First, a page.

With the inserter 10 configured as shown in FIG. 2 and folded IOL 100 located in first lumen 52, the inserter 10 is placed in association with hand piece 70, as shown in FIG. 3. In this configuration, the distal end portion 24 of injection tube 14 extends distally beyond the distal end 82 of hand piece 70. As shown in FIG. 4, the distal portion 85 of hand piece 70 includes an inner wall 87 which is configured to receive reinforcing collar 28 in abutting relation. This abutting contact between hand piece 70 and reinforcing collar 28 adds to the apparent strength of the injection tube 14 so that folded IOL 100 can be passed from the first lumen 52 into the second lumen 54 (so that the folded IOL 100 can be further folded so as to be inserted into the eye through a smaller incision), through the second lumen and out of the open distal end 26 without breaking, bursting or otherwise distorting the configuration of the injection tube.
With inserter 10 so placed relative to hand piece 70, push rod member 72 is placed into the through bore 78 of the hand piece starting at the proximal end 80. As threads 88 come in contact with and engage threads 86, the push rod member 72 is rotated, as shown in FIG. 5, so as to thread the push rod member onto the proximal end portion 84 of hand piece 70. By gradually moving push rod element 92 through bore 78 of hand piece 70, the folded IOL 100 is urged to move from first lumen 52 into second lumen 56, through open distal end 26 and into the eye.
Referring now to FIG. 5, the IOL 100 is to be placed in eye 120 into an area formerly occupied by the natural lens of the eye. FIG. 5 shows the sclera 122 having an incision through which the distal end portion 24 of injection tube 14 is passed. Alternately, the incision can be made through the cornea. Distal end portion 24 has a sufficiently small cross-section to pass into the eye 120 through a 3.0 mm incision in the sclera 122.
The injection tube 14 is manipulated within eye 120 until it is positioned so that IOL 100 can be properly positioned in eye 120, that is in the anterior chamber, the posterior chamber, the capsular bag 124 or in the sulcus, after being released. Thus, the surgeon is able to controllably position the distal end portion 24 of injection tube 14, with IOL 100 in the first lumen 52 of load chamber 12. Once distal end portion 24 is so positioned, the rod element 92 is urged distally, by rotating (threading) push rod member 72 onto hand piece 70, to pass the IOL 100 into and through the second lumen 54, through the open distal end 26 of injection tube 14 and into the eye 120. The anterior face 102 of IOL 100 faces generally forwardly in the eye 120 as the IOL is released from the inserter 10. In other words, the IOL 100 passes through first lumen 52, second lumen 54 and open distal end 26 and into eye 120 without flipping or otherwise becoming mispositioned. Only a relatively small amount of, if any, post-insertion re-positioning is needed to properly position IOL 100 in eye 120.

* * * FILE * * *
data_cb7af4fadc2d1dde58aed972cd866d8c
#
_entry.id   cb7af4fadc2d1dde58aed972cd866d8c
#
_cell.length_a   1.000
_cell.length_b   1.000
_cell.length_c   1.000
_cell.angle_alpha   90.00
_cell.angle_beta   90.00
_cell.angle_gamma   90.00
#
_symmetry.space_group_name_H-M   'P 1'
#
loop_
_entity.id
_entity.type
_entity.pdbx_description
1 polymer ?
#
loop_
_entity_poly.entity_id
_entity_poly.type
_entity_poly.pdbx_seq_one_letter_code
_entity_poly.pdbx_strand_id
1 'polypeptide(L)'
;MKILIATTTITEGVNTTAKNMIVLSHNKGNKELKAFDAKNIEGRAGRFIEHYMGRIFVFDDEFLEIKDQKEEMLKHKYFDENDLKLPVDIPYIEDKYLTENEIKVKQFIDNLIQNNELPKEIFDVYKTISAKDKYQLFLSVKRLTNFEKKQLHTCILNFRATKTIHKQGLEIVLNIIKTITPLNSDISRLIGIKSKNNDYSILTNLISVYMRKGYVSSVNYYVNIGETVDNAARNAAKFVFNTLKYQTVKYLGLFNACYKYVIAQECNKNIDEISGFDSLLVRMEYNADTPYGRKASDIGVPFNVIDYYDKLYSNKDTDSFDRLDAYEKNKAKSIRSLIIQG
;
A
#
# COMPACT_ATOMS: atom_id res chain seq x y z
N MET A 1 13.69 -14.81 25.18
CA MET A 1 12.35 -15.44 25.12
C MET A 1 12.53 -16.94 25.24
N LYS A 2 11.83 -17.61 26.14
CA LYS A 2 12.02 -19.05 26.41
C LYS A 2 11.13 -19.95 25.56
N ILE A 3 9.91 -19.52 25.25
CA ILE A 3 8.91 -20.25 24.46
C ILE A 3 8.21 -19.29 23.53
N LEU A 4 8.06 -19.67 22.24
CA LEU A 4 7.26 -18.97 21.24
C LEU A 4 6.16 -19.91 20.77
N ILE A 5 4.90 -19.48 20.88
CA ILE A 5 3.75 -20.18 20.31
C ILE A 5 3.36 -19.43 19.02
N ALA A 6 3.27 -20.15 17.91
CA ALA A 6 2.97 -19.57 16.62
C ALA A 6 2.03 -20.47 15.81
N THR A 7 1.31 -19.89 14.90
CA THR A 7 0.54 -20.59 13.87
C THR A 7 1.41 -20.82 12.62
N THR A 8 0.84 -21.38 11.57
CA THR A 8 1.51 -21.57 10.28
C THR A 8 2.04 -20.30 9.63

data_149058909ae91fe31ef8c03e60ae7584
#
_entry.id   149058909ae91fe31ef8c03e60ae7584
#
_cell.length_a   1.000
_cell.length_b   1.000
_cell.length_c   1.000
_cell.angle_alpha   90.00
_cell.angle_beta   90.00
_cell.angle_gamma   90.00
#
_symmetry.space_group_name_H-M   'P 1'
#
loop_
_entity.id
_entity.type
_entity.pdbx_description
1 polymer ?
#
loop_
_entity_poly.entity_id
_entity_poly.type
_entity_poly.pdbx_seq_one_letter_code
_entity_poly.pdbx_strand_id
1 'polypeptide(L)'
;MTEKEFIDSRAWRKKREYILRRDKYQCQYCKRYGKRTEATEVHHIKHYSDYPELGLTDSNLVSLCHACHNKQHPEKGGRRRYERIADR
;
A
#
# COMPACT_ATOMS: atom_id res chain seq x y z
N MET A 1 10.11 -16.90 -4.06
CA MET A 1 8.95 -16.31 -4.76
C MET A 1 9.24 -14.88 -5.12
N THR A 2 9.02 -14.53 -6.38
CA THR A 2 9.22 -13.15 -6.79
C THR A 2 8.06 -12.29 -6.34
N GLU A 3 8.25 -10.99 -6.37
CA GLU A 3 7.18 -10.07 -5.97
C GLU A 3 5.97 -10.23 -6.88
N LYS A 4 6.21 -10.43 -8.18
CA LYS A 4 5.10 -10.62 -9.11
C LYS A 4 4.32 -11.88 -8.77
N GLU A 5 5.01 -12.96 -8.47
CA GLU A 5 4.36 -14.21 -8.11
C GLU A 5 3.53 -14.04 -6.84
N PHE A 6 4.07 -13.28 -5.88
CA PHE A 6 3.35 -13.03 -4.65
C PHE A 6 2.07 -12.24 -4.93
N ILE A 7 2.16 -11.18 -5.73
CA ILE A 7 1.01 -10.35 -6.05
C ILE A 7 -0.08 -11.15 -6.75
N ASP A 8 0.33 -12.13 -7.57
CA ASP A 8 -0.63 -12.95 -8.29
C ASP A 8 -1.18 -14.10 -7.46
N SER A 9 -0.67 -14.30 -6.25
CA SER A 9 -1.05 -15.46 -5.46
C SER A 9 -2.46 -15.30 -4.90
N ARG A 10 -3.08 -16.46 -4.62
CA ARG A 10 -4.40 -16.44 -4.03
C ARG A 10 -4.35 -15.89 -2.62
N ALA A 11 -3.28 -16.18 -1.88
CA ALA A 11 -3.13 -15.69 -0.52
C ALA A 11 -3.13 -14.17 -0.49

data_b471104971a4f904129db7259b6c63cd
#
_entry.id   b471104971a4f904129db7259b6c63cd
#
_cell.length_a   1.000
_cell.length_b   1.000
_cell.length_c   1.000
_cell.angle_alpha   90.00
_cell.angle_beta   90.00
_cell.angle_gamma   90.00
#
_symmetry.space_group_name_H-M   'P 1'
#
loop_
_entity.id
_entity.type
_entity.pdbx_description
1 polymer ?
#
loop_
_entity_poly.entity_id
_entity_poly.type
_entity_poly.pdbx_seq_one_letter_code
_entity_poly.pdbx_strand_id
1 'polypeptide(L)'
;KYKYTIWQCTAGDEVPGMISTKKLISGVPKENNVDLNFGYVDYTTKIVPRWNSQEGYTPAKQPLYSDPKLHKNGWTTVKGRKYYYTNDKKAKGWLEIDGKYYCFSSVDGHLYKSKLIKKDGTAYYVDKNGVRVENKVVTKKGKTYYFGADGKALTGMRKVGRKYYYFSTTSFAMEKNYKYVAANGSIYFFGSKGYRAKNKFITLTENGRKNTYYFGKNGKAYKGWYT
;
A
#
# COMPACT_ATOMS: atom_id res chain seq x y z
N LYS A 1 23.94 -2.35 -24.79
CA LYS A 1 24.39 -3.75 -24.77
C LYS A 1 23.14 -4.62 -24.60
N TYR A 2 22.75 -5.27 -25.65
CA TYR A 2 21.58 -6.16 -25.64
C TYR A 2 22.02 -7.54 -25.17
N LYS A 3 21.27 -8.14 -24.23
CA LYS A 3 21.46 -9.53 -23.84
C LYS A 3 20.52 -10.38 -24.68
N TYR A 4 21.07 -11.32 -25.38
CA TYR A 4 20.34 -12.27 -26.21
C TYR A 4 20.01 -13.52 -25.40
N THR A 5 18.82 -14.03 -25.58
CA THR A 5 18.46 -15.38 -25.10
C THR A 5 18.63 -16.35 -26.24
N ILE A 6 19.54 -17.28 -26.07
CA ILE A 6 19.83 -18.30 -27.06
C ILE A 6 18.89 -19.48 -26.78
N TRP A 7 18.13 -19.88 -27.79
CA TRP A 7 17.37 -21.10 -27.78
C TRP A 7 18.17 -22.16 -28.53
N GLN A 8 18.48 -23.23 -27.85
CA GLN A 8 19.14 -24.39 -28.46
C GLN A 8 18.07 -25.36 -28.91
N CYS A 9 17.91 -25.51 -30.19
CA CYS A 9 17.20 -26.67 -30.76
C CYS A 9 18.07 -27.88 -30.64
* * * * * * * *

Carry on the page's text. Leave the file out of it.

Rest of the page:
After the IOL 100 has been inserted into the eye 120, the rod element 92 is moved proximally into the injection tube 14 and the distal end portion 24 of the injection tube is removed from the eye 120. If needed, the IOL 100 can be re-positioned in the eye 120 by a small, bent needle or similar tool inserted into the same incision. The use of the present insertion apparatus reduces or minimizes the need for post-insertion manipulation of IOL 100.
Once the IOL 100 is properly positioned in eye 120 and inserter 10 is withdrawn from the eye, the incision in the sclera 122 may be mended, for example, using conventional techniques. After use, inserter 10 is preferably disposed of. Hand piece 70 and push rod member 72 can be reused, after sterilization/disinfection.
The present IOL insertion apparatus and methods are straightforward and easy to use and practice. The present invention provides for an effective and controlled insertion of foldable IOLs into eyes. The present system very conveniently provides for precise positioning of the IOL in the eye and controlled IOL release so as to reduce, or even eliminate, the risk of damaging the eye as a result of IOL insertion or post surgical manipulation to properly position the IOL in the eye.
While this invention has been described with respect of various specific examples and embodiments, it is to be understood that the invention is not limited thereto and that it can be variously practiced within the scope of the following claims.
|Cited Patent||Filing date||Publication date||Applicant||Title|
|US450266 *||Apr 14, 1891||Surgical instrument|
|US2450138 *||Oct 5, 1945||Sep 28, 1948||Int Cellucotton Products||Tampon applicator|